We come out of this Assembly strong and united. Once again we are standing together and standing up for our people – standing together and committing to action to Close the Gap. I thank all those who participated in the Assembly, who viewed it online and who expressed their views and opinions on the direction forward.
Update on the Council of Federation – July 15, Happy Valley-Goose Bay, Labrador
Shortly after the AGA, I attended the meeting of Premiers and National Aboriginal Leaders in Happy Valley-Goose Bay, Labrador on July 15, 2015. This meeting is a regular event prior to the premiers’ Council of the Federation meeting.
My message to the premiers is that all governments – including the federal government – must work together collaboratively with Indigenous peoples on real action and outcomes that will close the gap in quality of life between First Nations and the rest of Canada. I highlighted priority areas for action, including energy and the economy, education, revitalization of Indigenous languages, ending violence against Indigenous women and girls and the overrepresentation of First Nations children in the child welfare system. I also urged premiers to ensure First Nations are fully included in the development and design of any National Energy Strategy. A strategy will only succeed with the involvement of First Nations as full partners.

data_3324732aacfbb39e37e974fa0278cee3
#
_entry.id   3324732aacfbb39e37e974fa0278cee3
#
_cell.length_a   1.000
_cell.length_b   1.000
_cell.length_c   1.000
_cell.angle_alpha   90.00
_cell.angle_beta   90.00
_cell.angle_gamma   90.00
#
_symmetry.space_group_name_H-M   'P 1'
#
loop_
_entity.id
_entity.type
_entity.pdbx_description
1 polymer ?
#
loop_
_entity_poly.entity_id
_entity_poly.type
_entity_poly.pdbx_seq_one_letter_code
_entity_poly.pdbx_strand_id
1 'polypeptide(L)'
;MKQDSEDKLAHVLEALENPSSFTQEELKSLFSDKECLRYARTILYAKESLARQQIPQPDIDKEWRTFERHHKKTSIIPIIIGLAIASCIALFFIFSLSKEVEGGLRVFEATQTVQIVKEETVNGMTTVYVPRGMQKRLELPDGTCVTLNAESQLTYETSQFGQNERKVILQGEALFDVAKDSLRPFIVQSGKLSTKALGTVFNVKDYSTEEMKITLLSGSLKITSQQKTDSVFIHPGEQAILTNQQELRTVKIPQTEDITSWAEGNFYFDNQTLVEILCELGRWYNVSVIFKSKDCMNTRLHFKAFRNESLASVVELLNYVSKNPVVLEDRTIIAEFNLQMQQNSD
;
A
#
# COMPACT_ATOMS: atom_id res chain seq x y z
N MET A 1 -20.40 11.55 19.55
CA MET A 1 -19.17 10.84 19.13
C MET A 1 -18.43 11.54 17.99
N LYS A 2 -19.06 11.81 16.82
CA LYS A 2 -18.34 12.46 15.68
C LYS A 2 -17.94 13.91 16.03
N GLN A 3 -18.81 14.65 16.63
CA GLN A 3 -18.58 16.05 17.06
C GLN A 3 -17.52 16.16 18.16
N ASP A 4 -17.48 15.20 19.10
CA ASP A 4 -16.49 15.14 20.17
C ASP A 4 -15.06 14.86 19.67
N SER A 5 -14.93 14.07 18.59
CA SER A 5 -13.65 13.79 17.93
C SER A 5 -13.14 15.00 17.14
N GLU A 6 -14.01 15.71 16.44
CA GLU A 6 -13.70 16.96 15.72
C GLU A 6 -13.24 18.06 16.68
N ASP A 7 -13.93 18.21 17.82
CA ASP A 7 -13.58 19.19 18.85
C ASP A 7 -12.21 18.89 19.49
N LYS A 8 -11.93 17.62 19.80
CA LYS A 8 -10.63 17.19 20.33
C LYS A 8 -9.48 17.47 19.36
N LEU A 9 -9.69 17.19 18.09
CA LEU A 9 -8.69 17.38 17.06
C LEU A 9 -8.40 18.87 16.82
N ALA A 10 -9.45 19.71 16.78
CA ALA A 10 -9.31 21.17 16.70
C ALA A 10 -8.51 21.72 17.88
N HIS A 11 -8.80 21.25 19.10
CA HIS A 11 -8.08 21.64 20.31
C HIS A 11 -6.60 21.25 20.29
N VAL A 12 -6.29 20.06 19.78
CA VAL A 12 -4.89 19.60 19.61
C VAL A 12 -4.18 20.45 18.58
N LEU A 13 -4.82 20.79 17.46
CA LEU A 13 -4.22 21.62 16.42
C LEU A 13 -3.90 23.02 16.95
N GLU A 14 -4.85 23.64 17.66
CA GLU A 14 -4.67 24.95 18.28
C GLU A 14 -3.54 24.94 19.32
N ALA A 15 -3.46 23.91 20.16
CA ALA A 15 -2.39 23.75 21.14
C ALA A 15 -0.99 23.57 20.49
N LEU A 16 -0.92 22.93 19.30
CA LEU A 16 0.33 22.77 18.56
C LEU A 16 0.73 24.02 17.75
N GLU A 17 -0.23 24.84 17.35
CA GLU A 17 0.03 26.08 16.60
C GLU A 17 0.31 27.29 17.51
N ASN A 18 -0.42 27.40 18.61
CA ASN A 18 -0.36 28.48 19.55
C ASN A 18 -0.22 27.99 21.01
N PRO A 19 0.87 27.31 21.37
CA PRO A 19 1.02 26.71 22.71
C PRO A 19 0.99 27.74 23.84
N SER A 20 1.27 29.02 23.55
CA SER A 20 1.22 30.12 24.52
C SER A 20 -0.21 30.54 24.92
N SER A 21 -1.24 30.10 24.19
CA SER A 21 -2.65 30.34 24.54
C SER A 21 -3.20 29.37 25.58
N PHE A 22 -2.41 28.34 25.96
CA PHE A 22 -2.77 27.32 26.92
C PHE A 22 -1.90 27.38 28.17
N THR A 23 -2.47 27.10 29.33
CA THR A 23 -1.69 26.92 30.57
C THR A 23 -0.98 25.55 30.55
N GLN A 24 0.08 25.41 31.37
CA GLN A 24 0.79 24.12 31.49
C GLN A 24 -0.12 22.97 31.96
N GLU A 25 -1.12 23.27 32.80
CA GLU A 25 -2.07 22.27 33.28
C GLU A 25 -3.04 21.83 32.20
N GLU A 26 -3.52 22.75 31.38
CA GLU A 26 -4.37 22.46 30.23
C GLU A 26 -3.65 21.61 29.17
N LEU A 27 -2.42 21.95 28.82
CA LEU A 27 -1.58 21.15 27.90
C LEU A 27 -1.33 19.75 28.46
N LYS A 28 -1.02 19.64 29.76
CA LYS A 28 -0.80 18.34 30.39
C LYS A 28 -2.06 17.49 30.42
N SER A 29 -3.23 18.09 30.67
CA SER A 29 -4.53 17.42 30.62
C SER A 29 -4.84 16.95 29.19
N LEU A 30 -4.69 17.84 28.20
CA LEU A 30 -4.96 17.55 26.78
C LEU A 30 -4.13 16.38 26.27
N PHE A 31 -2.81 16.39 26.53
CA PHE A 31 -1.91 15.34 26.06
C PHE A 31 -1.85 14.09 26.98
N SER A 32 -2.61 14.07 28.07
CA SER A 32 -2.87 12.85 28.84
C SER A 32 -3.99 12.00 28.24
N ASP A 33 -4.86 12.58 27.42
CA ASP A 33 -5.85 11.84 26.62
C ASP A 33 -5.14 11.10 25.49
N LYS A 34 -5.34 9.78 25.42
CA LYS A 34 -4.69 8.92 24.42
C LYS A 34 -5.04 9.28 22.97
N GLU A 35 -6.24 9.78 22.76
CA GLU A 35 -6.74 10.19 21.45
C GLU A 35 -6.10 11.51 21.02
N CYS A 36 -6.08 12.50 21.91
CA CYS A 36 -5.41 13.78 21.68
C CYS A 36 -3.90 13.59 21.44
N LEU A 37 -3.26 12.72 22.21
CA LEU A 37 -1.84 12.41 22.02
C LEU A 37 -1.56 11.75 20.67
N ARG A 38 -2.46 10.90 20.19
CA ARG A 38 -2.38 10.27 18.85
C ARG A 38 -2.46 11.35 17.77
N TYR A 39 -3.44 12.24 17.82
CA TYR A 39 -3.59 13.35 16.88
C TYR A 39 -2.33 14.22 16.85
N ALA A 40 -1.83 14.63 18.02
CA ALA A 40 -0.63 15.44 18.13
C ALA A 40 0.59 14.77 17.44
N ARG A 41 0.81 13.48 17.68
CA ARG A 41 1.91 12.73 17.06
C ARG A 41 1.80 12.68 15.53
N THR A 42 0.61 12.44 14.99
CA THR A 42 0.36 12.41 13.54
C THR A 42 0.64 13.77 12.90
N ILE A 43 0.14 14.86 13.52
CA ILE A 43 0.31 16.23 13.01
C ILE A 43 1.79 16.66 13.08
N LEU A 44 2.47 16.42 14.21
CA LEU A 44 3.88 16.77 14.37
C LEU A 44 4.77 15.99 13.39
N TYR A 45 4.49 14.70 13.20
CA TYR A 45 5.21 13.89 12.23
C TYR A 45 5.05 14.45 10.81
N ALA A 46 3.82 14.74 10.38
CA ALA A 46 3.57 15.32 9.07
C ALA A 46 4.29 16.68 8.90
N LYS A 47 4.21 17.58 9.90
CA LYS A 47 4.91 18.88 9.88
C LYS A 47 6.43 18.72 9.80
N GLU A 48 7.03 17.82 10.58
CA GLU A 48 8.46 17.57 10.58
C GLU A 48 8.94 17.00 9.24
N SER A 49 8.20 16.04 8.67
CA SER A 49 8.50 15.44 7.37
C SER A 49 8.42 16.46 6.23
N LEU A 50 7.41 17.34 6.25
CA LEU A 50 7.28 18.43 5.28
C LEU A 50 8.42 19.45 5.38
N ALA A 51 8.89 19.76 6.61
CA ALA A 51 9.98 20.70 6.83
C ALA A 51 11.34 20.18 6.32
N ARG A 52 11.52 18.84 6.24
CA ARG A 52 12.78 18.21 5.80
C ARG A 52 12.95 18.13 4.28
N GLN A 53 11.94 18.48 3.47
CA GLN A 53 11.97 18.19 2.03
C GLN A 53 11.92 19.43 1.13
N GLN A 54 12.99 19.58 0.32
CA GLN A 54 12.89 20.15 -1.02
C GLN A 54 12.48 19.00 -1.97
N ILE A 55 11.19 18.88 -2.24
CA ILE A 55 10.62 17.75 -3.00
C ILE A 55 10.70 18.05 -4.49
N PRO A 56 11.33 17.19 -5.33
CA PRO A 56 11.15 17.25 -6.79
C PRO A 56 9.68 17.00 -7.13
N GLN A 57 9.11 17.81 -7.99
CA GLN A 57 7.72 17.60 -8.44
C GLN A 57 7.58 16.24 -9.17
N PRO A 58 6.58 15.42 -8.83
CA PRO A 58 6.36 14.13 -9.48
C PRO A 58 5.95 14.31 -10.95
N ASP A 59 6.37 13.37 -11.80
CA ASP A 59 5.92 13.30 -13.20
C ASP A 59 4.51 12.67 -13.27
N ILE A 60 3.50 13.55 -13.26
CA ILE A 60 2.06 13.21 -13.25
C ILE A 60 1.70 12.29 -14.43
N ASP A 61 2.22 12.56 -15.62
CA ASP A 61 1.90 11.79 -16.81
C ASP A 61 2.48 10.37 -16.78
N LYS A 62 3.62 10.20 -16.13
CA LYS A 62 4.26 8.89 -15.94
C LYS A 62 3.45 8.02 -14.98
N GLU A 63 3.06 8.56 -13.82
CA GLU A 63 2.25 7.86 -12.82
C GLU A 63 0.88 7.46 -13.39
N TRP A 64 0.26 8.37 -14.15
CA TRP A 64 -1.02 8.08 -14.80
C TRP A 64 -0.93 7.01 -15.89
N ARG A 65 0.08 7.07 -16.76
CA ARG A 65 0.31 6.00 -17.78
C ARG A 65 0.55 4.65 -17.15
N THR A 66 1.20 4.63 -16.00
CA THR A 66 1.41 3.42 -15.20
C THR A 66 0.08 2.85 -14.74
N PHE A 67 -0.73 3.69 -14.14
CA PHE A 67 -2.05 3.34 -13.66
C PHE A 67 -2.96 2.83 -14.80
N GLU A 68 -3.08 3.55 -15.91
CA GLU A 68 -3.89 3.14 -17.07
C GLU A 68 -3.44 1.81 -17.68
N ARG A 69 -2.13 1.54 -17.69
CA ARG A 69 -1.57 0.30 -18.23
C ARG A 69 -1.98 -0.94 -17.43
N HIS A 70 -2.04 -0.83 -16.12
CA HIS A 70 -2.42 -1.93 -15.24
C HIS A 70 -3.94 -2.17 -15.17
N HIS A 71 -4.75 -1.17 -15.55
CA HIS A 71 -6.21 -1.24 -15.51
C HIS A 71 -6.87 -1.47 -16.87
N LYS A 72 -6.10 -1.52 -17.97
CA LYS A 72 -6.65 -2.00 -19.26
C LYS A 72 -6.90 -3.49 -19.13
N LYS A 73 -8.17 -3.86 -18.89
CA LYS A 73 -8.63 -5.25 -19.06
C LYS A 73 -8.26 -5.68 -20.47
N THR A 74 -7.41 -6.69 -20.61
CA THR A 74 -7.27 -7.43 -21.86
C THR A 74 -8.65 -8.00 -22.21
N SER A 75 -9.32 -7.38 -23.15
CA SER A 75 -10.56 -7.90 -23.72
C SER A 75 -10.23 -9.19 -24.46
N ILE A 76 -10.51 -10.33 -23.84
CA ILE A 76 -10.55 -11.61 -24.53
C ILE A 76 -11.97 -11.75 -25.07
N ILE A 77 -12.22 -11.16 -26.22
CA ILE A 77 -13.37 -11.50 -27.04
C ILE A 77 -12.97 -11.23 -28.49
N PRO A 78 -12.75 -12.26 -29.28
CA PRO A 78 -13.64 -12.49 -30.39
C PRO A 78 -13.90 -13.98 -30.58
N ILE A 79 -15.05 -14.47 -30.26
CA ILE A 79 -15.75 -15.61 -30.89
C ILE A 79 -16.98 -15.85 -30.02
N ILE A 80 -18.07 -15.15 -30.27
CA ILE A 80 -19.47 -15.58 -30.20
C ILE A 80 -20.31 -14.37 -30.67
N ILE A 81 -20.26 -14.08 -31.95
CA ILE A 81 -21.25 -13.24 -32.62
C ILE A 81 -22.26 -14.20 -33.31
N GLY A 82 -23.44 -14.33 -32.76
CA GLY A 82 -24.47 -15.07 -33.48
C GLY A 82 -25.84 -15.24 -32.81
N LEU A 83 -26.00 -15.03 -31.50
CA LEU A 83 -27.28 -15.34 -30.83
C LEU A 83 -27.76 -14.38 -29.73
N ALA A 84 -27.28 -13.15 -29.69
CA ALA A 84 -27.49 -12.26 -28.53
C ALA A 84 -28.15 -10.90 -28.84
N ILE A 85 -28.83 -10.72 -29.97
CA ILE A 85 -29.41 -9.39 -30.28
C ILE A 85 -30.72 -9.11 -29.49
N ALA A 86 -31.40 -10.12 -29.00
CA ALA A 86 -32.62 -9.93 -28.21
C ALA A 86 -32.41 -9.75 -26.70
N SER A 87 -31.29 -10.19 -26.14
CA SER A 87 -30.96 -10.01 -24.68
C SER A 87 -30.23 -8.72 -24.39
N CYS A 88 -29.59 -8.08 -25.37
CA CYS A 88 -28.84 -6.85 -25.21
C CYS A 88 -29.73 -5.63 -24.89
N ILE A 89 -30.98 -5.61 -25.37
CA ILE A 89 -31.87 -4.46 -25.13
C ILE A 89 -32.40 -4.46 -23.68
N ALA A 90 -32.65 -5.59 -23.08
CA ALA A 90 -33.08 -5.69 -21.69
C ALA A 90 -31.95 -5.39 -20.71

During the meeting, I was able to recognize the efforts by Alberta Premier Rachel Notley to implement the UN Declaration on the Rights of Indigenous Peoples in her province, calling this an example of positive and constructive action that premiers can take to advance reconciliation and close the gap. I am also pleased to note that all 13 premiers expressed support for the calls to action in the Truth and Reconciliation Commission report.
A key area of discussion was follow-up to the February 2015 National Roundtable on Missing and Murdered Indigenous Women and Girls. Manitoba has agreed to host the second Roundtable in 2016 and Ontario will provide coordination for tracking and furthering outcomes and commitments. Alberta will lead development of a socio-economic action plan for Aboriginal women.
The absence of the federal government was noted throughout the meeting and premiers committed to communicating directly with the federal government to outline their actions and approaches and to call on the federal government to fulfill its responsibilities.
The AFN’s submission at the meeting – “Closing the Gap: Seeking Reconciliation, Advancing First Nations Well Being and Human Rights” – can be viewed at: http://www.afn.ca/uploads/files/closing_the_gap_-_seeking_reconciliation_advancing_first_nations_well_being_and_human_rights_fe.pdf
We will continue to keep informed of all developments over the summer months.
Assembly of First Nations